Visitors to Frieze Masters next week may well find themselves trapped in the mesmerising stare of a cold-eyed Medusa, gazing out from an inky black shield. With her iridescent snake-hair, Arnold Böcklin’s 1887 painted plaster is a showstopper rendition of the Gorgon. “It’s so strong it almost gives you the shivers,” says Stuart Lochhead, the London dealer bringing it to the fair (it’s priced at £490,000). “The last time one of these came up, it went to the Musée d’Orsay.”

Lochhead is part of Stand Out, a new section at Frieze Masters featuring nine galleries brought together by Luke Syson, director of the Fitzwilliam Museum in Cambridge since 2019. Syson has toggled between the US and UK over the years, popping up at the British Museum, the V&A, the National Gallery and the Met in New York. In 2015, he missed out on the top job at the National Gallery, where in 2011 he had brought together the highest number of Leonardo’s paintings in one place for an exhibition.

But despite his scholarly reputation around Renaissance painting, he is equally wedded to the world of objects, which forms the basis for the Stand Out selection. “Projects like the British galleries at the Met, which I worked on starting in 2013, have demonstrated that people are interested in things,” he says. “Including them provides a larger, more ample and complex art history.”

A large slab of marble with different coloured mosaic inserts, creating a skeleton holding a mirror up to the viewer
Marble mosaic slab, Roman, 17th century © Alessandro di Castro/Andrea Jemolo

By disregarding the western hierarchy that places painting firmly at the top of the economic and intellectual pyramid, Syson says, “we can more easily include makers and countries which have hitherto been undervalued and even excluded by the western canon. The value — and the values — of art objects has never been a problem outside Europe. And before the Renaissance, it wasn’t here either.”

With a strong focus on materials, Syson is bringing some new names to the fair. The Roman dealer Alessandra di Castro, for example, who focuses on Italian art of 1600-1900, is a newcomer, presenting works in stone, granite, porphyry and marble. Her 17th-century Baroque slab with skulls and leaves picked out in multicoloured mosaic on a marble ground will certainly be hard to miss.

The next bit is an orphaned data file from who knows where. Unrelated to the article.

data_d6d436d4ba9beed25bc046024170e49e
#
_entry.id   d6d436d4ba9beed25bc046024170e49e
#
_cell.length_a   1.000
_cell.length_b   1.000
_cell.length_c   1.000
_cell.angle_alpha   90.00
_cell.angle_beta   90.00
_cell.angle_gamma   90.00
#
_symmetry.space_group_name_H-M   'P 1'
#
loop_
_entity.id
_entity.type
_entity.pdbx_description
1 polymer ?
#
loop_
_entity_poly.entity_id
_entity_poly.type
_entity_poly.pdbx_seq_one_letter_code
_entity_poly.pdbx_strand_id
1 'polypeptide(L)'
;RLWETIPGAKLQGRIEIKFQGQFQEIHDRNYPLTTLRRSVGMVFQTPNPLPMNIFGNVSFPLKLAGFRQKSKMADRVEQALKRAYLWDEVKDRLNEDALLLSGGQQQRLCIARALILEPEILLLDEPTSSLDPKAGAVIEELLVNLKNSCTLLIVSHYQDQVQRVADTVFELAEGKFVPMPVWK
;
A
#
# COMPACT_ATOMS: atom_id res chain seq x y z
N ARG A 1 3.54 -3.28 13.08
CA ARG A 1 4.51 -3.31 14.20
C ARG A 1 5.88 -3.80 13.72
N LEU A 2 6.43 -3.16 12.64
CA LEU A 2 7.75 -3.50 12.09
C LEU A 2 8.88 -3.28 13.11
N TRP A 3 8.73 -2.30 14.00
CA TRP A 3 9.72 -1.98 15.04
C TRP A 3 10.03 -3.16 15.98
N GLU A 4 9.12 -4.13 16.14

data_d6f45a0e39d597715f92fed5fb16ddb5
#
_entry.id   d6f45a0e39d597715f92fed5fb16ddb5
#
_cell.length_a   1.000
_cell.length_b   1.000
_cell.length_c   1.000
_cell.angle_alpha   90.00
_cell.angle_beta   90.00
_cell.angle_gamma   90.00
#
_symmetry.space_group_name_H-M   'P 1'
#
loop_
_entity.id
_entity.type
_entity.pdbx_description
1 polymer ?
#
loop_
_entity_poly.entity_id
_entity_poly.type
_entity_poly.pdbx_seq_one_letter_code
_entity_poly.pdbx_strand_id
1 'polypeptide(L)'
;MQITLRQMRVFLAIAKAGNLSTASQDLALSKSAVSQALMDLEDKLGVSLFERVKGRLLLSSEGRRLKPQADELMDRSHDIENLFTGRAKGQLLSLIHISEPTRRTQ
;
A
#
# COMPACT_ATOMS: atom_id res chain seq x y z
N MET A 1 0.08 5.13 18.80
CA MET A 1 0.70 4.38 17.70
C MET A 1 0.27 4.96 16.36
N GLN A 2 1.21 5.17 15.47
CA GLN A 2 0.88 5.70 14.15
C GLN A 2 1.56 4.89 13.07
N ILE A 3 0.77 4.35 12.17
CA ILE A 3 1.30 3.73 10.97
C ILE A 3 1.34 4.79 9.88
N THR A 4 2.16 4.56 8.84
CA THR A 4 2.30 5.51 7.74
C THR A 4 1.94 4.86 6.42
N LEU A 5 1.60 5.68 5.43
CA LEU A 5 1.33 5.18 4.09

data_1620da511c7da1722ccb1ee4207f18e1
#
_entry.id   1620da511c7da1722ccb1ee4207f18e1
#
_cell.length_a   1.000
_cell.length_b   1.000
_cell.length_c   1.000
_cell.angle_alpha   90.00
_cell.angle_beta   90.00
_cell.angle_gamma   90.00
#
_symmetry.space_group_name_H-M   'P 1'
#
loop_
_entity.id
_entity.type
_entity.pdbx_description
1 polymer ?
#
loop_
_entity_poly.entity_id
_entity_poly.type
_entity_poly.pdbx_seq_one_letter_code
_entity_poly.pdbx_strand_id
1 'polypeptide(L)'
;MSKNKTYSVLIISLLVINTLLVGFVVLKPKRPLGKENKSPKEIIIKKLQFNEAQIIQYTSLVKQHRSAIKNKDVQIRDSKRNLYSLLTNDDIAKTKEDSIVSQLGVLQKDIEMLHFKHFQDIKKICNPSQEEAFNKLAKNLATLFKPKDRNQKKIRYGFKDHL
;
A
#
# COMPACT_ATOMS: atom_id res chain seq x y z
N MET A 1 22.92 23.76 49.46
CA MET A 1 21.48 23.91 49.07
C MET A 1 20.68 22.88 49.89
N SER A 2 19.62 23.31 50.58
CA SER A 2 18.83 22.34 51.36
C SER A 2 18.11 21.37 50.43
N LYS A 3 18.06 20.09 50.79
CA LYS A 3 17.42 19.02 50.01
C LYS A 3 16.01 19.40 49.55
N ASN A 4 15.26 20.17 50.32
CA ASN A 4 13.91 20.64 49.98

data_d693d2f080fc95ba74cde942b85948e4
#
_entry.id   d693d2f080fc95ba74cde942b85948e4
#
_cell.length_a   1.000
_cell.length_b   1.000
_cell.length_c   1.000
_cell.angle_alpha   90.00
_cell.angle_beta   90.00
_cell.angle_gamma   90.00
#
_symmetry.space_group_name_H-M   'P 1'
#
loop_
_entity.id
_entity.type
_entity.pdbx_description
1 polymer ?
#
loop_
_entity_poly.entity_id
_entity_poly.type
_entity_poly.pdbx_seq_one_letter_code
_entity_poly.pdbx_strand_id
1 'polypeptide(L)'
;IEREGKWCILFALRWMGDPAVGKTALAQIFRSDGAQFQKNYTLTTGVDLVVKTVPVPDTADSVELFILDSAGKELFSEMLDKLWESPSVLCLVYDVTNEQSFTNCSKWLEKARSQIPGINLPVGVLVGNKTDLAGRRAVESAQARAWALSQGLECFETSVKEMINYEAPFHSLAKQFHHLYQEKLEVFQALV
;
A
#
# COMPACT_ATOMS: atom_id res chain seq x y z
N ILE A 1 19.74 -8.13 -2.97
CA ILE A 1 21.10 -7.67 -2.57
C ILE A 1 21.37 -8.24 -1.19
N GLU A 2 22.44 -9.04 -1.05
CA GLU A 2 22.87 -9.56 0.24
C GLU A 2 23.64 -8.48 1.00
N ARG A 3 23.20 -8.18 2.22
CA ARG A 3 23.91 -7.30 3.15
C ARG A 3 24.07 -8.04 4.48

Cream-glazed jar from China, early Tang dynasty (618-907) © Gisèle Croës
Han dynasty bronze horse (206BCE-220ACE) from Sichuan province © Gisèle Croës/Studio R Asselberghs-Frederic Dehaen Brussels

The Belgian Gisèle Croës, a specialist in Asian antiques, will show works from along the Silk Road — including a ninth-century Tang dynasty white glazed jar — that demonstrate the forms and technologies that flowed back and forth along the route. Raccanello Leprince are bringing functional, if fabulously decorated, majolica jars that once lined the shelves of the pharmacies of Renaissance Italy, speaking of the healing powers of both medicine and art.

Syson says that he had been in conversation with Frieze Masters and its first director, Victoria Siddall, since the fair began nine years ago. “Victoria and I discussed what part objects might play in a place like Frieze Masters,” he says. “At an institution like the Met, with a lot of acquisition capability, you become more aware of the expertise and the role of specialist dealers.”

He learnt from US collectors: “There is such an active collecting culture, and what you see in people’s homes is astonishing. It makes you realise that the worlds of museums and personal collecting are not at all separate.”

A bronze head of a woman looking curiously
Head of the Goddess Gauri or Portrait of a Queen, 17th century, from Karnataka © Prahlad Bubbar

Ultimately, Syson is on a mission to take the slightly dismissive word “decorative” out of the decorative arts category. The works in metal, for example, brought to the fair by London dealer Prahlad Bubbar include a 17th-century head of the goddess Gauri from Karnataka and in Syson’s view are a long way from mere fancy. “Metal,” says Syson, “has a transportative quality; it’s cool, otherworldly.”

For Lochhead, an 1885 plaster caryatid by Rodin offers access to a more personal work that would have been made by the artist probably as a gift. “People might go for Rodin’s bronzes,” he says, “but this plaster work is so close to Rodin’s own hand. It wasn’t made in a foundry, it was made by him.”

A white plaster sculpture of two figures entwined
‘Bacchantes s’enlaçant’ (1894) by Auguste Rodin © Stuart Lochhead Sculpture

With their synthesis of influences from Asia, the Renaissance and nature, the British, continental and American furniture from 1890 to 1930 brought by Oscar Graf can be seen as a summation of Stand Out. “For me,” says Graf, who is based in London and Paris, “it makes no sense not to show decorative arts. They furnished the same houses as the paintings.”

After almost a decade, Frieze Masters is ready for some radical expansion and can be confident in its choices. For Syson, Stand Out is about examining meaning and complexity through ornamentation and the material. “It’s all about ideas,” he says. “I’m very much hoping to bring about a bit of re-evaluation here.”

October 13-17, frieze.com

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